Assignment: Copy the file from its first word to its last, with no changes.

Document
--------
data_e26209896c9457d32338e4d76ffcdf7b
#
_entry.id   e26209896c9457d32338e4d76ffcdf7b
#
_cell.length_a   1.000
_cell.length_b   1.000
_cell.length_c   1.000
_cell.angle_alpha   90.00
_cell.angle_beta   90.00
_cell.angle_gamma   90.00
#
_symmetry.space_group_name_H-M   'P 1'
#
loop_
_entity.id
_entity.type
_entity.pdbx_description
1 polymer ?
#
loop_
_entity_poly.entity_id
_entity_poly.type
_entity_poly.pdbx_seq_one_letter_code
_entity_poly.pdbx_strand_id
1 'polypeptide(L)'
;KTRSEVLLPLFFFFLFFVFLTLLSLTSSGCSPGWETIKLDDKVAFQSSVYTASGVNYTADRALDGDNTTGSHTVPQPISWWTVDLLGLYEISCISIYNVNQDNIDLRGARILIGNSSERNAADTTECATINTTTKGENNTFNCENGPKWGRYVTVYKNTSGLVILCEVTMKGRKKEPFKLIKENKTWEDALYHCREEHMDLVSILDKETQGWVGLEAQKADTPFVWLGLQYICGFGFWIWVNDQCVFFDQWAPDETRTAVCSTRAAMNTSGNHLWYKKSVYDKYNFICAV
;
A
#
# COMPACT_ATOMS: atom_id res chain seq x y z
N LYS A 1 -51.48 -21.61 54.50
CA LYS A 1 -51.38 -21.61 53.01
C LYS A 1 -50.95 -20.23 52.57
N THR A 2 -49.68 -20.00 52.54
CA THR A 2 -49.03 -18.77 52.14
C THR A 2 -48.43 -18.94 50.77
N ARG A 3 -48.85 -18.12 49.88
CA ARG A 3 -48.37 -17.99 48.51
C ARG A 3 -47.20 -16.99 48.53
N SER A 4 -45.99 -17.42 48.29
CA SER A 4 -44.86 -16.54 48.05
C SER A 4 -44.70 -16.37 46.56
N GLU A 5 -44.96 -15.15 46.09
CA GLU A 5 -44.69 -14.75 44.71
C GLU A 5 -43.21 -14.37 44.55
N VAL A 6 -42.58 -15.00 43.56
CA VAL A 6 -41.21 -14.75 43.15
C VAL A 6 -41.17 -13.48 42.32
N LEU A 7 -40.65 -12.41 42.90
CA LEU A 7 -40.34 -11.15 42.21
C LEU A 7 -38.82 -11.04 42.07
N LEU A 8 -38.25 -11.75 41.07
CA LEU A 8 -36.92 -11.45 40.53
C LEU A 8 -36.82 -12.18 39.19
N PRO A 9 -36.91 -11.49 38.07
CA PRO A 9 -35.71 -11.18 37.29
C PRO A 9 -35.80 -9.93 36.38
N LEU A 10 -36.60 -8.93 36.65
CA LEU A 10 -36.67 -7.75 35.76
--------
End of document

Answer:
data_e26209896c9457d32338e4d76ffcdf7b
#
_entry.id   e26209896c9457d32338e4d76ffcdf7b
#
_cell.length_a   1.000
_cell.length_b   1.000
_cell.length_c   1.000
_cell.angle_alpha   90.00
_cell.angle_beta   90.00
_cell.angle_gamma   90.00
#
_symmetry.space_group_name_H-M   'P 1'
#
loop_
_entity.id
_entity.type
_entity.pdbx_description
1 polymer ?
#
loop_
_entity_poly.entity_id
_entity_poly.type
_entity_poly.pdbx_seq_one_letter_code
_entity_poly.pdbx_strand_id
1 'polypeptide(L)'
;KTRSEVLLPLFFFFLFFVFLTLLSLTSSGCSPGWETIKLDDKVAFQSSVYTASGVNYTADRALDGDNTTGSHTVPQPISWWTVDLLGLYEISCISIYNVNQDNIDLRGARILIGNSSERNAADTTECATINTTTKGENNTFNCENGPKWGRYVTVYKNTSGLVILCEVTMKGRKKEPFKLIKENKTWEDALYHCREEHMDLVSILDKETQGWVGLEAQKADTPFVWLGLQYICGFGFWIWVNDQCVFFDQWAPDETRTAVCSTRAAMNTSGNHLWYKKSVYDKYNFICAV
;
A
#
# COMPACT_ATOMS: atom_id res chain seq x y z
N LYS A 1 -51.48 -21.61 54.50
CA LYS A 1 -51.38 -21.61 53.01
C LYS A 1 -50.95 -20.23 52.57
N THR A 2 -49.68 -20.00 52.54
CA THR A 2 -49.03 -18.77 52.14
C THR A 2 -48.43 -18.94 50.77
N ARG A 3 -48.85 -18.12 49.88
CA ARG A 3 -48.37 -17.99 48.51
C ARG A 3 -47.20 -16.99 48.53
N SER A 4 -45.99 -17.42 48.29
CA SER A 4 -44.86 -16.54 48.05
C SER A 4 -44.70 -16.37 46.56
N GLU A 5 -44.96 -15.15 46.09
CA GLU A 5 -44.69 -14.75 44.71
C GLU A 5 -43.21 -14.37 44.55
N VAL A 6 -42.58 -15.00 43.56
CA VAL A 6 -41.21 -14.75 43.15
C VAL A 6 -41.17 -13.48 42.32
N LEU A 7 -40.65 -12.41 42.90
CA LEU A 7 -40.34 -11.15 42.21
C LEU A 7 -38.82 -11.04 42.07
N LEU A 8 -38.25 -11.75 41.07
CA LEU A 8 -36.92 -11.45 40.53
C LEU A 8 -36.82 -12.18 39.19
N PRO A 9 -36.91 -11.49 38.07
CA PRO A 9 -35.71 -11.18 37.29
C PRO A 9 -35.80 -9.93 36.38
N LEU A 10 -36.60 -8.93 36.65
CA LEU A 10 -36.67 -7.75 35.76